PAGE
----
How a zero waste approach has helped Lviv stay resilient

Better waste management is a climate change solution staring us in the face, and a city in western Ukraine is – despite Russia’s war – leading by example.

Despite the ongoing conflict with Russia, the Ukrainian city of Lviv has thrived in its zero waste efforts and become an example of resilience and commitment, according to a new report from the Global Alliance for Incinerator Alternatives (GAIA).

Some of the zero waste actions taken by the city include separate door-to-door waste collection, including organic waste, and multiple waste prevention programmes that include single-use plastic or sanitary products.

“The zero waste approach was Lviv’s way out of the waste crisis after a landfill fire accident in 2016,” Iryna Myronova, executive director of Zero Waste Lviv, a member organisation of Zero Waste Alliance Ukraine, Zero Waste Europe and GAIA.

“In 2022 we learned how in times of war it helps to cut down our dependency on fossil fuels, which is now also a matter of national and global security.

“It allowed us to better serve refugees in need through providing meals in reusable tableware, it taught us resourcefulness and compassion. Lviv’s case can help to establish a zero waste protocol for emergency response in communities around the world.”

Building resilience

According to the GAIA report, published ahead of the COP27 climate change discussions in Sharm El-Sheikh, set for November, the introduction of zero waste systems in cities around the world would be one of the quickest and most affordable ways to reduce global heating and stay below 1.5°C of warming.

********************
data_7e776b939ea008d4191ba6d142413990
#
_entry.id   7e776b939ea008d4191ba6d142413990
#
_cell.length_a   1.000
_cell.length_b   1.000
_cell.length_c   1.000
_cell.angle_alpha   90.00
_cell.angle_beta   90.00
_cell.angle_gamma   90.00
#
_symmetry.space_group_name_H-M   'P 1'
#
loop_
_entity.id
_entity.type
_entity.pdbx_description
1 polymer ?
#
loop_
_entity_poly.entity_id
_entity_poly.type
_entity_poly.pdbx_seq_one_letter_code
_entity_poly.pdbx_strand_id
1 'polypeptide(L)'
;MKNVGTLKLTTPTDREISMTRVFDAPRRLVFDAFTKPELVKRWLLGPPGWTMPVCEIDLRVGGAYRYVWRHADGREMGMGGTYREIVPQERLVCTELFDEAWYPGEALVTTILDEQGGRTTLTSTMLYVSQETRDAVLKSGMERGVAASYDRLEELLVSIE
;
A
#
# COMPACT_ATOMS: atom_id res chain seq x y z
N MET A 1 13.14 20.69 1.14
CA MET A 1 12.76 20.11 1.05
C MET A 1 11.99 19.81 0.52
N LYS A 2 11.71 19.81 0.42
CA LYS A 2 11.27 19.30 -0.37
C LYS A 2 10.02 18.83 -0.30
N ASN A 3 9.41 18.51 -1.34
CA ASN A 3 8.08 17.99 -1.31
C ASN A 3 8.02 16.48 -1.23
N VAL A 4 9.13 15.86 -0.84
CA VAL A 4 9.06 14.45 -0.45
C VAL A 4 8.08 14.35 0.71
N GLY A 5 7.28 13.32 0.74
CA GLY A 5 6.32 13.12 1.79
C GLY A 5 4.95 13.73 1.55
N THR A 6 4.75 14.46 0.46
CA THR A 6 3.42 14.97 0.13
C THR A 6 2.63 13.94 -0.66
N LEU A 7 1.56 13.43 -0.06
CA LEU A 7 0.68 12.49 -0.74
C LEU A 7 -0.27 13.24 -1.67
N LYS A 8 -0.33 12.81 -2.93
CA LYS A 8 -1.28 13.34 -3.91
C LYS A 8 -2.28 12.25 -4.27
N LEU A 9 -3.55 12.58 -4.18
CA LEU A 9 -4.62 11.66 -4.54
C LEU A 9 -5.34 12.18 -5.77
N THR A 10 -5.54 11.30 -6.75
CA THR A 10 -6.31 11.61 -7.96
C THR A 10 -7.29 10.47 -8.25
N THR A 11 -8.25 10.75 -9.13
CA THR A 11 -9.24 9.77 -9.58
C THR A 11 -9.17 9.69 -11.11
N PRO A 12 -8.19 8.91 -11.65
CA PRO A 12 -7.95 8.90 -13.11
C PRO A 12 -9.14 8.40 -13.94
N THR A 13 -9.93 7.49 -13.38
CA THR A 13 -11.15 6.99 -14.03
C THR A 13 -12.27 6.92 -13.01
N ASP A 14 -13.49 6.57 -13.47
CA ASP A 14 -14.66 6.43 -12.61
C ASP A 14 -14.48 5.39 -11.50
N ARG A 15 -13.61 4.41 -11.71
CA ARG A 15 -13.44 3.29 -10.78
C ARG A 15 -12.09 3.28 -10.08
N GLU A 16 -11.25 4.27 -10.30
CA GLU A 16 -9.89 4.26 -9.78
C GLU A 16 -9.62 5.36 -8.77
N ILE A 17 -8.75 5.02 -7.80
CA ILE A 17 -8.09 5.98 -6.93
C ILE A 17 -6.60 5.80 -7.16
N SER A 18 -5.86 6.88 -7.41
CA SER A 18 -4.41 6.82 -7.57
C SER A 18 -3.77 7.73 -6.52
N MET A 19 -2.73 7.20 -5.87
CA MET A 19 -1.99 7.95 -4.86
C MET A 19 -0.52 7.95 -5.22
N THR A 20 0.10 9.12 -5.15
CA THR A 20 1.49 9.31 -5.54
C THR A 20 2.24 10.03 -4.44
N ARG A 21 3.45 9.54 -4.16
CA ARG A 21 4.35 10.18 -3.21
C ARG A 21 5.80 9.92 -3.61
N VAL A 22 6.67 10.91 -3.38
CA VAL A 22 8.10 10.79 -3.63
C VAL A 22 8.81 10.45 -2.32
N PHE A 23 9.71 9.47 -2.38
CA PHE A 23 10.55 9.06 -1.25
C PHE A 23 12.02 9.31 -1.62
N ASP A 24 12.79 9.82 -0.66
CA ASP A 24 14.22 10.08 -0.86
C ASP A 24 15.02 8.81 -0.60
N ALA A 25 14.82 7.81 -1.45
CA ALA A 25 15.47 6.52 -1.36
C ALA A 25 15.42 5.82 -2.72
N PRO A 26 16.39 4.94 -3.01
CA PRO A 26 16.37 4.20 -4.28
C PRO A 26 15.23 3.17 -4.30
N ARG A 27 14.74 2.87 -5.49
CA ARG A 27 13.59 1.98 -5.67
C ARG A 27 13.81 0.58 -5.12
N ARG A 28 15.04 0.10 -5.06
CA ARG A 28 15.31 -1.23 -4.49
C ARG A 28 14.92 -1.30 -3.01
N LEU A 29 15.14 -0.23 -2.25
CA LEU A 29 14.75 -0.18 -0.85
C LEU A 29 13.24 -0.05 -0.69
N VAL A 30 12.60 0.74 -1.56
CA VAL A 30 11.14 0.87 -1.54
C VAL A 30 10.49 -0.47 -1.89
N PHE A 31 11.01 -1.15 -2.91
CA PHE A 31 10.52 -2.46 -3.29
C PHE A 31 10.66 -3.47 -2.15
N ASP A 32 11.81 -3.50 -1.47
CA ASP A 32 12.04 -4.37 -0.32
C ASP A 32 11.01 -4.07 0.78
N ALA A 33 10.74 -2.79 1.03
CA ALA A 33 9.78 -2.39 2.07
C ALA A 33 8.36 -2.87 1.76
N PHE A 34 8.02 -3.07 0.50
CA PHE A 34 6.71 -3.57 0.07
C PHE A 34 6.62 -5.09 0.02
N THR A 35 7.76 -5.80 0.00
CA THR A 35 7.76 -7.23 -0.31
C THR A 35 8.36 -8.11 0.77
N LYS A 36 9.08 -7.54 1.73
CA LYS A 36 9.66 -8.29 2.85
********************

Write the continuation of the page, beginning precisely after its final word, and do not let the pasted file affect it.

It claims that the reduction of greenhouse gas emissions through the implementation of zero waste systems would amount to 1.4 billion tonnes, equivalent to the annual emissions of 300 million cars, much more than taking all cars off the road in the European Union for a year.

Report co-author Dr Neil Tangri at GAIA says: “Better waste management is a climate change solution staring us in the face. It doesn’t require flashy or expensive new technology – it’s just about paying more attention to what we produce and consume, and how we deal with it when it is no longer needed.”

“Without concrete commitment from global leaders to zero waste, we will not be able to meet the 1.5° C climate target,”  adds co-author Mariel Vilella, director of GAIA’s Global Climate Program.

“Previous climate talks have largely overlooked the potential of reforms to the waste sector, particularly for reducing methane, which over 100 countries have now pledged to do. We now have a unique opportunity to put waste firmly on the agenda. Zero waste strategies are the easiest way to rapidly and cheaply bring down emissions, while building climate resilience, creating jobs, and promoting thriving local economies.”

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